When type goes tiny: How brands can deliver legible text at small sizes
Tiny type poses a big design challenge. “Micro type”—typically under 10 point—is a fast-growing part of our collective reading diet. Whether in eBooks, smart watches, package labeling, or any number of “micro type” environments, when letterforms become smaller, spacing gets tight, details get lost, and forms blend together. The resulting legibility issues can make for a frustrating reading experience.
Micro type legibility is further complicated by vision challenges brought on by age or other factors.
“Designers today are going for an aesthetic where things are of light contrast, with a lot of white space and very small type sizes,” notes Monotype Creative Type Director Steve Matteson. “They don’t consider the fact that more than 60% of people over 20, at least in America, either have or need vision correction.”
For Matteson, it’s crucial not to forego a positive user experience for the sake of prevailing design trends. He says it’s key that designers and typographers have typefaces available that can both work within a contemporary aesthetic and perform well at small sizes; otherwise they run the risk of alienating—or outright failing—users.
Making tiny type legible
No single digital typeface is likely to work perfectly in every use case. Since they’re usually designed to work in text sizes—between 10 and 12 point—fonts often need to be tightened for larger sizes and loosened for smaller ones. That leads some designers to compensate by adding or subtracting equal amounts of space between all of the letters (known as tracking). But tracking can undermine the balance of the letter spacing. For instance, letters like T or V will always look too loose compared to an H or an I. Manually adjusting these imbalances (known as kerning) can be time consuming and inconsistent.
Monotype’s Helvetica Now attacks this problem by introducing a set of three optical masters designed to perform perfectly in particular size ranges: Display for sizes above 14 point; Text for sizes between 8 and 14 point; and Micro designed for use in tiny type—between 4 and 8 point.
“It’s like going into a house and having it all arranged for you,” says Matteson. “You’ve got optimum space between the wall and the coffee table and the chair, and you don’t have to nudge things here and there to get it right.”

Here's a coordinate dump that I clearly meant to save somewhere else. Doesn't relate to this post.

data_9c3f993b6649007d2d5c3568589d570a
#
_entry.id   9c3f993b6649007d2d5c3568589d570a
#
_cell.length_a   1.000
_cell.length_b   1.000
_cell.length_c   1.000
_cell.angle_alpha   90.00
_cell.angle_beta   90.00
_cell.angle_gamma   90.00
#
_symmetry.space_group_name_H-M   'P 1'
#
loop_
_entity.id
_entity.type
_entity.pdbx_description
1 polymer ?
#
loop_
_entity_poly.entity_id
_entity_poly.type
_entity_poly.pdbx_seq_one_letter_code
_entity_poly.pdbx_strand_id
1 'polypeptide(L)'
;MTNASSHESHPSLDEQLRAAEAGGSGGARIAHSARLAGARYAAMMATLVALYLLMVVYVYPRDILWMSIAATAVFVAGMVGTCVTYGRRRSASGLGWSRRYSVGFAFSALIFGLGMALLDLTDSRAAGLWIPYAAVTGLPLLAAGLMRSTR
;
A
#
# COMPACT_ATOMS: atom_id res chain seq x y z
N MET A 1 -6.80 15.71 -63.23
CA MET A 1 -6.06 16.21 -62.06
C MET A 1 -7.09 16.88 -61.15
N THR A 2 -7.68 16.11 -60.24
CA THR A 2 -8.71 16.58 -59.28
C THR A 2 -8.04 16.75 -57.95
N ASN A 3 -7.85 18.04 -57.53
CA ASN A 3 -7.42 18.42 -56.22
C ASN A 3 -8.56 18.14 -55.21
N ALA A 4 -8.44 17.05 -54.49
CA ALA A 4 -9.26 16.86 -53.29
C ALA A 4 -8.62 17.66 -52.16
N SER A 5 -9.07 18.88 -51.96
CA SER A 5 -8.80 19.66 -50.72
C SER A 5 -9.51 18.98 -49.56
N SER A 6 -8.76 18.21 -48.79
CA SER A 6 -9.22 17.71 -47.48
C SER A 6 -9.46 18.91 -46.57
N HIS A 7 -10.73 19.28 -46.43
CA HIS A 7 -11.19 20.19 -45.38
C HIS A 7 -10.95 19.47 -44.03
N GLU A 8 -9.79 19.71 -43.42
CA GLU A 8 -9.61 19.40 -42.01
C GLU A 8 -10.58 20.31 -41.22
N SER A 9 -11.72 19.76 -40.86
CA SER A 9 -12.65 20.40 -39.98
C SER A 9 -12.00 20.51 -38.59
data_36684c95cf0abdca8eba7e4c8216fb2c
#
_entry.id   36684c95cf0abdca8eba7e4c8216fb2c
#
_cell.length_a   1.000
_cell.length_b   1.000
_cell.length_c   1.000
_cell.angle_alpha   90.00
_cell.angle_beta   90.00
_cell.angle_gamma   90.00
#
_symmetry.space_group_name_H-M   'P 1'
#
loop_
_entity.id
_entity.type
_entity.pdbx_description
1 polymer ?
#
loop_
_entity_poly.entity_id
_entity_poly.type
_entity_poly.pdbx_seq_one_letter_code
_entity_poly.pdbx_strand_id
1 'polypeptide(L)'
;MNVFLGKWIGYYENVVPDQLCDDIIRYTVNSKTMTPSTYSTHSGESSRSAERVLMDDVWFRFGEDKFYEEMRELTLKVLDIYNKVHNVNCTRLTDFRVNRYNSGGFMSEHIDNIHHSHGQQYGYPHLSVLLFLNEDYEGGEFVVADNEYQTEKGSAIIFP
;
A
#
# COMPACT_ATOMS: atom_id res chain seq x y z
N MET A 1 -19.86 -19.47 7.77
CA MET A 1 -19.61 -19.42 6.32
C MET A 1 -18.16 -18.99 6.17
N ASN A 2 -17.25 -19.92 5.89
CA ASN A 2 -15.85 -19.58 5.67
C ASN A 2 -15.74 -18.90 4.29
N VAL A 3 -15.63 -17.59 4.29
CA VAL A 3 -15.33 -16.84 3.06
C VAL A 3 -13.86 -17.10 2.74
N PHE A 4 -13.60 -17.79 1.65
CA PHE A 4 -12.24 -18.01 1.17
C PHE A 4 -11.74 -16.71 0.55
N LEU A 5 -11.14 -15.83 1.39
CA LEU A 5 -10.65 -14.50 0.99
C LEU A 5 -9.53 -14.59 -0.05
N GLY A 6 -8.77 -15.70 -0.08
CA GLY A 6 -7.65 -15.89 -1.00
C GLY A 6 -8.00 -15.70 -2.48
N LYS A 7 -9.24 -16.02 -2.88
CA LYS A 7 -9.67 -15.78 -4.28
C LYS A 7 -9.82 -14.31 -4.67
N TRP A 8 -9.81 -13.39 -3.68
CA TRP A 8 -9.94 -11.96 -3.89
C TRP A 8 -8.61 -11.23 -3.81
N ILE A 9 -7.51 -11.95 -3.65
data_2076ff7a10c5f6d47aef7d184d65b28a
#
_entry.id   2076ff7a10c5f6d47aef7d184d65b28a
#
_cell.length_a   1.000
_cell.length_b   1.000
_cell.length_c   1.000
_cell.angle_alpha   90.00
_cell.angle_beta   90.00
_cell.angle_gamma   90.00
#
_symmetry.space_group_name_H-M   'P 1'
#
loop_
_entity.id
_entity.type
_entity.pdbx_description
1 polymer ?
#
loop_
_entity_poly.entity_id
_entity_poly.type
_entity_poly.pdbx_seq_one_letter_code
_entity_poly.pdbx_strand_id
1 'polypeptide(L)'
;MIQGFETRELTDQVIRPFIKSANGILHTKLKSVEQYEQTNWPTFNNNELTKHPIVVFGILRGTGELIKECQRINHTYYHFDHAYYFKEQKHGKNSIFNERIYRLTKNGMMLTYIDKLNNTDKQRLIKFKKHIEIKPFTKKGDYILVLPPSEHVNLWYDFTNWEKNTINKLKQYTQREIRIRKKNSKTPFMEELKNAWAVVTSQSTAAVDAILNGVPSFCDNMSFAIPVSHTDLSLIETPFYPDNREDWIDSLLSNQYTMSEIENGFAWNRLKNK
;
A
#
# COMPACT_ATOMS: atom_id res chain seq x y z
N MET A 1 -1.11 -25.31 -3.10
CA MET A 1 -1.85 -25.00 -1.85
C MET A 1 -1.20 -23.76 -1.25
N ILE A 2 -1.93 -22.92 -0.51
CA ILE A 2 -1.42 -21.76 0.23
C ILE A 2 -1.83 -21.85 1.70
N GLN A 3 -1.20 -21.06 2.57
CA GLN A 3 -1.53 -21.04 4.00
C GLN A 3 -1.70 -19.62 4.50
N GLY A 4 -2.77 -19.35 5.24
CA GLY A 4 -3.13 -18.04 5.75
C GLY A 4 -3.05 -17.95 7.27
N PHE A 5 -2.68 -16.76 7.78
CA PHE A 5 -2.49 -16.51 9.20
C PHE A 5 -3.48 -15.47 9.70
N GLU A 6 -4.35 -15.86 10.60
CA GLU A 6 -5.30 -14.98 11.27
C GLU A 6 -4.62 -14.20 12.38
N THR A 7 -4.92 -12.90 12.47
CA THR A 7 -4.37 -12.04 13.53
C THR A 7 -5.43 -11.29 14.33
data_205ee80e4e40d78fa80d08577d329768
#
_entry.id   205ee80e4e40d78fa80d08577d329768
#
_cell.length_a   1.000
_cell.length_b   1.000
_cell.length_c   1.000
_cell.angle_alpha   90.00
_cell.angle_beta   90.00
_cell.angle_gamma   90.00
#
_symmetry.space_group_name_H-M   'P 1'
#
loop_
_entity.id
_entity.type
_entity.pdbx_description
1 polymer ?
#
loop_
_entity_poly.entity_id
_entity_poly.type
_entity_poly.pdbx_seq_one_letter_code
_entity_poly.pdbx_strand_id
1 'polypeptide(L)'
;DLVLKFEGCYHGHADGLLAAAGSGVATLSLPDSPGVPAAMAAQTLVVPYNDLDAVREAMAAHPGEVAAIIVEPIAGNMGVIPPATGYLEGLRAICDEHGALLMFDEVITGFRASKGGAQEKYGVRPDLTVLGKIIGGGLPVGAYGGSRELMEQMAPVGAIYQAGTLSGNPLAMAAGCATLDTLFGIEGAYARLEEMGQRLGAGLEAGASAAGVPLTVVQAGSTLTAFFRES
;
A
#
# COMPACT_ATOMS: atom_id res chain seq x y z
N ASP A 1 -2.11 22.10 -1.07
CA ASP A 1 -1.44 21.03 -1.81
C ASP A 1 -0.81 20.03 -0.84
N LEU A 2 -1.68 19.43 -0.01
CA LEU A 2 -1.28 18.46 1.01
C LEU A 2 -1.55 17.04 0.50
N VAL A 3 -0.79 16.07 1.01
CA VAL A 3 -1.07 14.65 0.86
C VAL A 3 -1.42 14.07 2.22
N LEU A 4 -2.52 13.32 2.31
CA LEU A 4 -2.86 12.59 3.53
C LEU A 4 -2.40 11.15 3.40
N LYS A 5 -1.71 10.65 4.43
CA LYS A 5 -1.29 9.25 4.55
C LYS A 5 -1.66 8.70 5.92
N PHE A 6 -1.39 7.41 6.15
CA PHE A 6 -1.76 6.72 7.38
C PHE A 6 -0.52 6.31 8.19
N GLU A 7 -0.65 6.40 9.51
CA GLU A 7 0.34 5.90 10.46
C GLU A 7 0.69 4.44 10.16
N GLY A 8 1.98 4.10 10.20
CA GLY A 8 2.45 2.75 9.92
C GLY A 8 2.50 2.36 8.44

“The Micro weight is all kinds of trickery and tomfoolery, widely opening up the spacing and dramatically changing the shape of the letters,” says Monotype Type Director Charles Nix, who, along with Matteson, helped develop Helvetica Now. “The result is like Pointillism or Impressionism in painting. The Micro conveys the idea of the typeface.”
And although the design team dug into the details of the typeface—to make sure light gets in and letters don’t become crowded black blobs—Helvetica Now is still unmistakably Helvetica when viewed at tiny sizes.
“Micro typefaces are designed to be used very small, but the underlying structure needs to remain apparent,” adds Matteson. “It’s like looking at the skeletal development of Homo sapiens. When you scrutinize any one of the stages, you can clearly see the differences. But when you look at the continuum, what you see is an obvious and consistent human form. Despite the outward differences in the optical sizes in Helvetica Now, in use together they are all very obviously Helvetica.”
Tiny type matters
Tiny type is on the rise, particularly with the prevalence of mobile-first design, which relies heavily on legible micro sizes to represent text reliably across a variety of screen sizes and resolutions. Failure to optimize for micro settings can lead to a subpar legibility.
Those failures are not limited to screens. Type used at small sizes in print plays an essential role in conveying key information. For example, legibility is extremely important on prescription-drug labels, and nutrition information on food packaging is legally required to be legible while also being small enough not to detract from the rest of the package.
Beyond its practical usage, choices for tiny type can have something of an ‘invisible’ effect on people, according to Matteson. Type that isn’t made for small sizes can interrupt a fluid reading experience, leaving people feeling frustrated even if they haven’t noticed or recognized the shortcomings of the letters themselves.
Modern brands are already aware of the style demands in presenting messages across many different platforms and environments, but type size is a factor that may get overlooked. A type family that performs well in print and on screen is a baseline necessity. It’s just as important—maybe more so—that the family be optimized to give customers a consistent, enjoyable, and legible experience of the brand—no matter how small it gets.